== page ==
A community where there is no crime, no trauma, no unhappiness, and no greed. A community without love, desire, colors, and music. A community that has eradicated emotional depth. Does this community exist anywhere? Yes, it does. It exists in the pages of the amazing book “The Giver”.
Set in a dystopian world, the novel shows the struggles of the protagonist. Focused on a teen audience, the adolescent trials of the main character are familiar with the intended audience. However, adults will find the book equally compelling.
The 1993 American young adult dystopian novel “The Giver” takes you in too far off place where you ask questions about existence and the objects that encompass it. This work of Lois Lowry, John Newbery Medal winner, is painted in subdued hues and subtle strokes of elegance.
Let’s take a look at what the story is about and what we can learn from it as middle school or high school students or college students.
The plot of the Book
In this classic dystopian novel, Jonas is the part of a community where emotions have no place. After your birth, at each birthday, you achieve a milestone up until your 12th birthday. When a child reaches the age of 12, he/she receives a life assignment, and his/her training starts.
The assignment of the 12-year-old boy named Jonas is to be the Receiver of Memories. The Giver, his mentor, trains him and transfers his past memories of the humans. They are about deeds that other people in their community can’t even imagine, such as hunger, disease, and war.
However, in the midst of all this ugliness, there is beauty as well. There are emotions, colors, music, weathers, feelings, etc. Over time, Jonas develops an understanding of the choices that were made to create the world he loved in.
The depth portrayed in the book is riveting. The kid begins to resent the terrible secrets behind the perfection of the world. He and The Giver make a plan to change the existing world.
Meaning of Existence
When we read this book, we question things around us. We consider the pros and cons of the community Jonas is living in. Would we surrender our decision-making abilities so that we can live in peace? Is an existence without color or music worth living? Would we be ready to spend a loveless existence if it meant living without pain?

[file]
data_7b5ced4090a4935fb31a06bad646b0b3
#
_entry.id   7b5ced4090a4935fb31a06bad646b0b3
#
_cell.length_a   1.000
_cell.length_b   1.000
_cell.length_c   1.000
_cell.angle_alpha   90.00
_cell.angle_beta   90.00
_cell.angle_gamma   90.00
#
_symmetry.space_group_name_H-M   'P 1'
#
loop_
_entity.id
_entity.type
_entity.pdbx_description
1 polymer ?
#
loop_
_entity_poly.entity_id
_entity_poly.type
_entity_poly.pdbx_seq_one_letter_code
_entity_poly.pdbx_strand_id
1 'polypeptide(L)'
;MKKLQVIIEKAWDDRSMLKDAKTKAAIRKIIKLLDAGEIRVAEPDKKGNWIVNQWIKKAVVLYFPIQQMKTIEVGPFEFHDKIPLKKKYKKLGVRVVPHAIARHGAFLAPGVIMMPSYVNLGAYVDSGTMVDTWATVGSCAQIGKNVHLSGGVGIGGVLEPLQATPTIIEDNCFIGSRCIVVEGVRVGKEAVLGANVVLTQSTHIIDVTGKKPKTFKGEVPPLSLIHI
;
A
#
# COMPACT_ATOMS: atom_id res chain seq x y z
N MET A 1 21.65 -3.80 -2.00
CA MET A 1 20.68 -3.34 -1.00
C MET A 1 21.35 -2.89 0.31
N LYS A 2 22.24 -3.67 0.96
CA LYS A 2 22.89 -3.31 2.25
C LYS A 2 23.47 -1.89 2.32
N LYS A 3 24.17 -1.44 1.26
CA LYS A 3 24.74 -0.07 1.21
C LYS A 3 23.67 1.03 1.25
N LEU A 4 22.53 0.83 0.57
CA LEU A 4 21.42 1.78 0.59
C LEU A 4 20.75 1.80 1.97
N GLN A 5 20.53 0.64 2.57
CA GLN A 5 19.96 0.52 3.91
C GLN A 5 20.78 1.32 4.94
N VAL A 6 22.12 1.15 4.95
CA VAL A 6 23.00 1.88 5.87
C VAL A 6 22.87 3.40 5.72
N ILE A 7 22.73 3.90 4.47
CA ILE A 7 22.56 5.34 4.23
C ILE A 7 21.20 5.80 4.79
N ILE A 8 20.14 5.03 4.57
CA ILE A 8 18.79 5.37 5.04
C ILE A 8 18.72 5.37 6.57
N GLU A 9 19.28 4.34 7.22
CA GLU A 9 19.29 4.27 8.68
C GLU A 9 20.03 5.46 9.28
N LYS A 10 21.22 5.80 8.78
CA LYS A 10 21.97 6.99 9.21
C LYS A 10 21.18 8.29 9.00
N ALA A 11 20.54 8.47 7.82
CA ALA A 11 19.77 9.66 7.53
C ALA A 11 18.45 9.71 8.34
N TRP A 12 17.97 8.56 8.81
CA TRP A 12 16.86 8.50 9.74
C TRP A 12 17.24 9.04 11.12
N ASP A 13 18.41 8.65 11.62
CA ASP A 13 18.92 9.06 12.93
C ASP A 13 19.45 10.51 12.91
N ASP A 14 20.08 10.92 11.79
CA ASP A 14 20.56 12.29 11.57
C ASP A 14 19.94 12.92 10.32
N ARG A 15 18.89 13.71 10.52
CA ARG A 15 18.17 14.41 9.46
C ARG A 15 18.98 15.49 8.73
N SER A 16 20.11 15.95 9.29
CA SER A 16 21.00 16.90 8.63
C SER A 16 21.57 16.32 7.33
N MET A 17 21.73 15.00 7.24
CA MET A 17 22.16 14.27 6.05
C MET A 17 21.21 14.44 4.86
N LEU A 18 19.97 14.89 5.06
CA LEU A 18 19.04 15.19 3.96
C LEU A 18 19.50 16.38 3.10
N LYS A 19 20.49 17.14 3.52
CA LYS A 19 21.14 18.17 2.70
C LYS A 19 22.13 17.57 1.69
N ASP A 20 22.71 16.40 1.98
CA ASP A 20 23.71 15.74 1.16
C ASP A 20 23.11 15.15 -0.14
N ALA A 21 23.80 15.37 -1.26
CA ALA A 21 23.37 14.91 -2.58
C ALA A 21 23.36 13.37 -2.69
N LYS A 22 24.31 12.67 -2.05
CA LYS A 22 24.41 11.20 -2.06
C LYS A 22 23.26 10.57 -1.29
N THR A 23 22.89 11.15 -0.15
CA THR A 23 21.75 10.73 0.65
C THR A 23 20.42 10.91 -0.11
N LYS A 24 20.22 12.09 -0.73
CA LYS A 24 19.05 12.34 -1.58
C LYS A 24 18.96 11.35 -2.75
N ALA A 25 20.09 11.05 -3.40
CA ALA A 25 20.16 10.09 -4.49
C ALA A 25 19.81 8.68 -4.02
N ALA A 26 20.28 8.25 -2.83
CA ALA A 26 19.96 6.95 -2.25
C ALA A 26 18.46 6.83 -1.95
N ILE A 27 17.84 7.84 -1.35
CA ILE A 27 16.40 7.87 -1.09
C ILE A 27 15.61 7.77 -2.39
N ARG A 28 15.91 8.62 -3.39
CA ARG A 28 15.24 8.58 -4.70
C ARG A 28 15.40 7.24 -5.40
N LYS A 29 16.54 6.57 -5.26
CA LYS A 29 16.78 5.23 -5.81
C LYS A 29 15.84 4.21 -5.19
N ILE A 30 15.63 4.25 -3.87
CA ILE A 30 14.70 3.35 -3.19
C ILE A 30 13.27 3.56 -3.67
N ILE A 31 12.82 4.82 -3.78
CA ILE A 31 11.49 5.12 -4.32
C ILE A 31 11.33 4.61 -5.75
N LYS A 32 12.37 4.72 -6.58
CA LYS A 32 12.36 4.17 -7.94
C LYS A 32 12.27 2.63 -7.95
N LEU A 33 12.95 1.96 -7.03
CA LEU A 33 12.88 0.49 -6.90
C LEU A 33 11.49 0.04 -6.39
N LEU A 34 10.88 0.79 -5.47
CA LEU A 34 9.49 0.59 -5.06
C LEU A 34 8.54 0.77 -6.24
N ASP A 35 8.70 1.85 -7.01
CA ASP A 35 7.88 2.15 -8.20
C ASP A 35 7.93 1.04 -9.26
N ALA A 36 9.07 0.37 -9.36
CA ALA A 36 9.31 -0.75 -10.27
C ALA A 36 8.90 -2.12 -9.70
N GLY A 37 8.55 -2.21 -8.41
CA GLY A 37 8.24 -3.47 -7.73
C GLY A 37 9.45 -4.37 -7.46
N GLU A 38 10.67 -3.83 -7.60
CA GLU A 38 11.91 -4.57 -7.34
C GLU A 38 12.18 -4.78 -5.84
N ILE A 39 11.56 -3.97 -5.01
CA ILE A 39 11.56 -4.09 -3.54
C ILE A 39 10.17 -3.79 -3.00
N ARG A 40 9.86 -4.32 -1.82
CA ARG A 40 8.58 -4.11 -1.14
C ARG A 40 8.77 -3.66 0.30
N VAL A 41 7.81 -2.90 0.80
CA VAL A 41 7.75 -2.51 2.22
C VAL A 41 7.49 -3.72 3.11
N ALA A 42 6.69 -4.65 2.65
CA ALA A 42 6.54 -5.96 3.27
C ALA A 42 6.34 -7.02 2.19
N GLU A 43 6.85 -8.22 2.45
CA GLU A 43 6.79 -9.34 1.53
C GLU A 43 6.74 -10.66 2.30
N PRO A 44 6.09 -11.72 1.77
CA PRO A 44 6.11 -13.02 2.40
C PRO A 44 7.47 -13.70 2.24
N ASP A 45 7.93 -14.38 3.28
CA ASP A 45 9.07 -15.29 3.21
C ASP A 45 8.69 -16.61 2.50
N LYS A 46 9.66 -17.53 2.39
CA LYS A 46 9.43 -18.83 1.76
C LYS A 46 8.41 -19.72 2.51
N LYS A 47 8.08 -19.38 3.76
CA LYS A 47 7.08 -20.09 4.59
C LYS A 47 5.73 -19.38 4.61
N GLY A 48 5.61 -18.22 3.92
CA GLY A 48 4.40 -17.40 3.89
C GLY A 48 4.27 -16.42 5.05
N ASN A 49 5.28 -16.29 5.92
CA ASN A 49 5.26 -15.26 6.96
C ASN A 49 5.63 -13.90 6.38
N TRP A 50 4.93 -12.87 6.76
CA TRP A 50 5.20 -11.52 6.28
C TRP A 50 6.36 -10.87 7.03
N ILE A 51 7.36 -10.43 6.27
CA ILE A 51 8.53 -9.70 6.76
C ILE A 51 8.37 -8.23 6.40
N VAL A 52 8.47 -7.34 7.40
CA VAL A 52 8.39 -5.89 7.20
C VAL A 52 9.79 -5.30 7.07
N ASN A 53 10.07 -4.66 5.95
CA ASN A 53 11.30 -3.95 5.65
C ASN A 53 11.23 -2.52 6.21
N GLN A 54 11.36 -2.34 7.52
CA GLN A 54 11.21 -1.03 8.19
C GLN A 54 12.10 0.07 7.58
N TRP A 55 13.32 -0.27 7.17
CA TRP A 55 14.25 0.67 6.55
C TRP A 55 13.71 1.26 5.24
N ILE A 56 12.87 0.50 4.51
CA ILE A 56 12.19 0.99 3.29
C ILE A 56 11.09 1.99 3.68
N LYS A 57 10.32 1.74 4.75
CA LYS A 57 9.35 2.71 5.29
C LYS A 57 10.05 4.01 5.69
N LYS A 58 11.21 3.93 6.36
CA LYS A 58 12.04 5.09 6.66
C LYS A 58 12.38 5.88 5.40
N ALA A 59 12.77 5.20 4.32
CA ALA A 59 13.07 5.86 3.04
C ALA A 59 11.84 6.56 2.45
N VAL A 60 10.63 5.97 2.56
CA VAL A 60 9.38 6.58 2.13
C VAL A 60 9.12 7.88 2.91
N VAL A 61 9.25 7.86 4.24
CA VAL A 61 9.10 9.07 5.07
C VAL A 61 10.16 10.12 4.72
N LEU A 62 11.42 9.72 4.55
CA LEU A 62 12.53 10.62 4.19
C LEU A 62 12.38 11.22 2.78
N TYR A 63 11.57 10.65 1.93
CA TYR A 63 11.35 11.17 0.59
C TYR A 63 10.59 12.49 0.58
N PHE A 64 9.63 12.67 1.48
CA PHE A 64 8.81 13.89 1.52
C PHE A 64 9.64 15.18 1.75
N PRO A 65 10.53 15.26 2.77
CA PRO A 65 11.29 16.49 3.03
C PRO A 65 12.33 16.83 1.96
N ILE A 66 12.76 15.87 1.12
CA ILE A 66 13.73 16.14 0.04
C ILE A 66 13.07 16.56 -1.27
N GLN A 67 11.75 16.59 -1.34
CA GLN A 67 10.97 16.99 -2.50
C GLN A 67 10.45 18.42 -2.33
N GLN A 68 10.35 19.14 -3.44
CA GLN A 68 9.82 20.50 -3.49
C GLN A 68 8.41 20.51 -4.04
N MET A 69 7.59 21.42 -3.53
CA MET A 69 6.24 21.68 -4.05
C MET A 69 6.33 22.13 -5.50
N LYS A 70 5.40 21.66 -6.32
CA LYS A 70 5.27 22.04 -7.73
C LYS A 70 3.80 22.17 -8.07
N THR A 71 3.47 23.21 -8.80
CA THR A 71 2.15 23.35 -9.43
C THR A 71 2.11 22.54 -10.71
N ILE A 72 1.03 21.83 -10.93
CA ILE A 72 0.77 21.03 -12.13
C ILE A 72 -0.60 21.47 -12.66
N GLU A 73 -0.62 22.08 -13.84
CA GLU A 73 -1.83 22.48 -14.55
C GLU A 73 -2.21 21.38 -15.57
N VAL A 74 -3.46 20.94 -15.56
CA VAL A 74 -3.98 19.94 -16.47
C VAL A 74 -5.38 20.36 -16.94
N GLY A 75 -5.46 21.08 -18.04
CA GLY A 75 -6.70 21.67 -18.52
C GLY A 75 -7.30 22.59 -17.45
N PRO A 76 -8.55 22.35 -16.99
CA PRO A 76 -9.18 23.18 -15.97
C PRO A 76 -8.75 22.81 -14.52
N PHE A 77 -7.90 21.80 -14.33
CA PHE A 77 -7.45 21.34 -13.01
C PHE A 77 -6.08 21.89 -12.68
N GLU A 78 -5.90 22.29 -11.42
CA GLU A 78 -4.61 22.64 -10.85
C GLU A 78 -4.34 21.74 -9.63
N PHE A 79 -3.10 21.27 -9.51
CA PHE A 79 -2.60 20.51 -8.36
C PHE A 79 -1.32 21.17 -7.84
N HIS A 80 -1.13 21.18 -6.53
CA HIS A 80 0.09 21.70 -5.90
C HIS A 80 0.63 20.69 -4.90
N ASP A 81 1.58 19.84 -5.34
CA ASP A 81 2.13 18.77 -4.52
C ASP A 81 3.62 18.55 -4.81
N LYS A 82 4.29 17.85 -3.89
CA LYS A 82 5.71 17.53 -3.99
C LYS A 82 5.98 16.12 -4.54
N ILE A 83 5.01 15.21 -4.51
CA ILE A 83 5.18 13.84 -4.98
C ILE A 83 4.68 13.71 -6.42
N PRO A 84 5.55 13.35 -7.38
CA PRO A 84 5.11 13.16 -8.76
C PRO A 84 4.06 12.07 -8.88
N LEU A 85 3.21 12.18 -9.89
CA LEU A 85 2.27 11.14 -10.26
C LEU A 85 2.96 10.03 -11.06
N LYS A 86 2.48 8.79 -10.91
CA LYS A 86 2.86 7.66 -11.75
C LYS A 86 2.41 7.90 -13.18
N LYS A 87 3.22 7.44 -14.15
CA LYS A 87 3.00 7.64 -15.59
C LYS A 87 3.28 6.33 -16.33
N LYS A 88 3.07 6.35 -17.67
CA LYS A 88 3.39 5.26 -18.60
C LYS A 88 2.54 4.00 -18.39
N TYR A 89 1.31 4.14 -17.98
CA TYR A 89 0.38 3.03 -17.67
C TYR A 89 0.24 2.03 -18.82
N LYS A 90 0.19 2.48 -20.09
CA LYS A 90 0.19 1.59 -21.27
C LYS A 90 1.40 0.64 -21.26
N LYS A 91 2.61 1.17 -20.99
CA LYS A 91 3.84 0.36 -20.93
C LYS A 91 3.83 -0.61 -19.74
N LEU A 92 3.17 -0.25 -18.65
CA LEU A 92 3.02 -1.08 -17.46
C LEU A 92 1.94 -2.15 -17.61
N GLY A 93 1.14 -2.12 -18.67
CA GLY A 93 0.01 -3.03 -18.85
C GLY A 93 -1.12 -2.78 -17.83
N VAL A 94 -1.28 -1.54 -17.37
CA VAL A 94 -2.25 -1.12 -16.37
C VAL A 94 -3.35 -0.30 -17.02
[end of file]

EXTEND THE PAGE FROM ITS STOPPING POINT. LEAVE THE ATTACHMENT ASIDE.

Jonas’ trials are not only riveting, but they are also enlightening as well. The role of the receiver of memory is one that entails mental anguish and Jonas struggles to deal with it. The book depicts his reactions to the existing hypocrisy in his world and the wrong acts of his elders perfectly.
Source of Debate and Discussion
This amazing book, The Giver, is taught in high schools across the US, and it offers an interesting critique of justice, fairness, and equality. Gathering Blue is the sequel to this book and it is a must-read as well. The community portrayed in the novel is one where all the citizens are the same; everything is regulated via medical and bureaucratic manipulation.
Even though the book depicts war and poverty, they are descriptive in nature and not graphic. Thus, the book is a safe read for children. The language is easy to read and understand. This is a nice book to introduce children to the world of dystopian and science fiction literature.
Moreover, it will surely spark debate, discussion, and conversation at the dinner table. It has been made into a movie as well. Kids can apply the wisdom gained from this book in their day to day activities.
Moment of Transition
In the beginning, Jonas is a normal child who is happy with his existence and is living in a content community. As is expected, he trusts his parents completely. However, when he sees the tape of his father killing and disposing of a newborn baby in the process called releasing, he loses his admiration and trust for his father.
This is the moment of change in the book – the moment where Jonas defies the existence and path set out for him. This symbolic transition from the mind of an unquestioning, trusting child, to that of an educated and self-determining adult, is pretty exhilarating.
The ending of the book is ambiguous as well, which makes the book even more interesting. There are two meanings behind the ending – either Gabriel and Jonas really find the ‘Elsewhere’ or that they freeze to death on the sled together.
No matter what the meaning of the ending is, the message that Jonas has made his own choice instead of following the community’s decision robotically resonates clearly. The community is a metaphor for censoring and restriction. By limiting the choices of the people, the joy and happiness are removed from existence.
This is an interesting and morally driven story about the existence of a young kid who lives in a society that is free of sadness and crime. The book is an enjoyable read, with a riveting storyline. This book develops the thinking and cognitive abilities of children. The reader can definitely relate to the things in the book, such as being scared of new responsibilities at first, but then getting used to them as they grow up.